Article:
Fivily: Database Structures & API Consumption

February 23rd, 2015 - Ubud, Bali

With just a few weeks remaining in the bootcamp, our projects are growing more difficult, bringing added layers of complexity and progressively more vexing challenges. We spent the entirety of last week split into three groups: two built food ordering web applications and the third built an API named "Expenserizer" that would handle the financial data from the other two teams. By the end of the week, we were able to get all of the apps to send and receive requests to each other, which was a huge feeling of accomplishment. Here's a breakdown of how my team decided to approach the task at hand:

Problem Statement: Build a banquet planner application that enables users to create orders of catered foods, including Soups, Salads, Sandwiches, and Desserts.

After being provided with some example user stories, we began by breaking the potentially complex into bite-sized chunks and focused on the core functionality that would make the app work. We studied interfaces on Eat24 and IndoPanda (food delivery sites), paying close attention to how they structured their data and how users progressed through the ordering process.

Recently, everyone in the bootcamp has been saving time during our lunch hour by ordering ridiculously delicious Indonesian food from a delightful woman named Fivi who is in the opening stages of starting a restaurant and catering company, Pisang Manis.  Seeing as Fivi has to send us Facebook messages or drop by the villa each morning to collect our orders for lunch, we thought it would be helpful to build an app that enables Fivi's customers to submit orders.

We starting by analyzing the menu, and began sketching out how to structure the data models. After much deliberation, we settled on our initial schema:

The most important aspect of our concept turned out to be the Order_items table, which acts as a join table. It connects Items and Orders so that specific items from the menu can be added to a users order. Here's what the code looks like behind Orders. Notice how it belongs to items through order_items.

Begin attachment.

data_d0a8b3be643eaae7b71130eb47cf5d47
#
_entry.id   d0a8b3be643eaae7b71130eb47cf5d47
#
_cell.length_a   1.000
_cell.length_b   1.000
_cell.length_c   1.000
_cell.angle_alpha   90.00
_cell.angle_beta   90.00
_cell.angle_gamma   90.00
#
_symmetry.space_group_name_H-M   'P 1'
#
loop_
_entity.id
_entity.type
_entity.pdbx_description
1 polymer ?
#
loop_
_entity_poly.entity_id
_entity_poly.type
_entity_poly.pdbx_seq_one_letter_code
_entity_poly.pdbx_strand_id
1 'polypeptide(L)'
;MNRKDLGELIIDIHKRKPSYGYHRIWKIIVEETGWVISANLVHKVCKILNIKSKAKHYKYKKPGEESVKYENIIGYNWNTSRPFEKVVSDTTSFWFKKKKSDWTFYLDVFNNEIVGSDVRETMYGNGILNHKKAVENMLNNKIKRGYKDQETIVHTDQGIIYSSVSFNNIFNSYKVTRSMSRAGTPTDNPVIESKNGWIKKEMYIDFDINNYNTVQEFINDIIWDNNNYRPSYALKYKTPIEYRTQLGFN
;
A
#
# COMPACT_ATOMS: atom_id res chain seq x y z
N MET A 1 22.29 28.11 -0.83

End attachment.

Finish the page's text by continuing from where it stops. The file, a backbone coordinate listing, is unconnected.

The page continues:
After a few days, we were able to piece together a coherent user flow that enabled users to sign up, add items to an order, and checkout. Here's the landing page with an order ready for checkout:

While we were building out Fivily, four of our peers were working on Expenserizer, an API that would focus on handling expenses from the two other teams. You'll notice at the bottom of the order, we added up the subtotal. Let's explain how we could send that to Expenserizer.

API Integration

If you've never heard of it before, just think of an API (Application Programming Interface) as a way for apps to talk to each other. They are an amazing type of software that most people use everyday.  Remember the last time you entered your credit card information on a payments form? That was using an API. Maybe you signed up for something recently and clicked on "Sign up with Facebook?" You used an API. Or how about a Google Maps view built into another website? Yup, that's an API.

After a few days making progress along separate paths, we began to collaborate with the other teams and submit requests for what features we wanted the API to exhibit. Below are two of the most fundamental: Fivily should be able to send Expenserizer data (through the cloud) using the create_expense method, then receive data sorted into specific date ranges using the get_expenses_date_range method.

It's a huge help to make mental models of how complicated features work, but talk is me the code:

Notice how we're first authenticating the user with their name and unique token, then passing through the data: parameters for date and amount. In the future, Expenserizer could build out additional methods for determining profitability or create views visualizing the data's trends and insights.

It was a great feeling to finally successfully submit orders on our computers and watch them show up in the log file on the API. We've got a few more changes to make before deploying the final version, but we've published the code on Github. Here's to taking on even bigger challenges in the week ahead!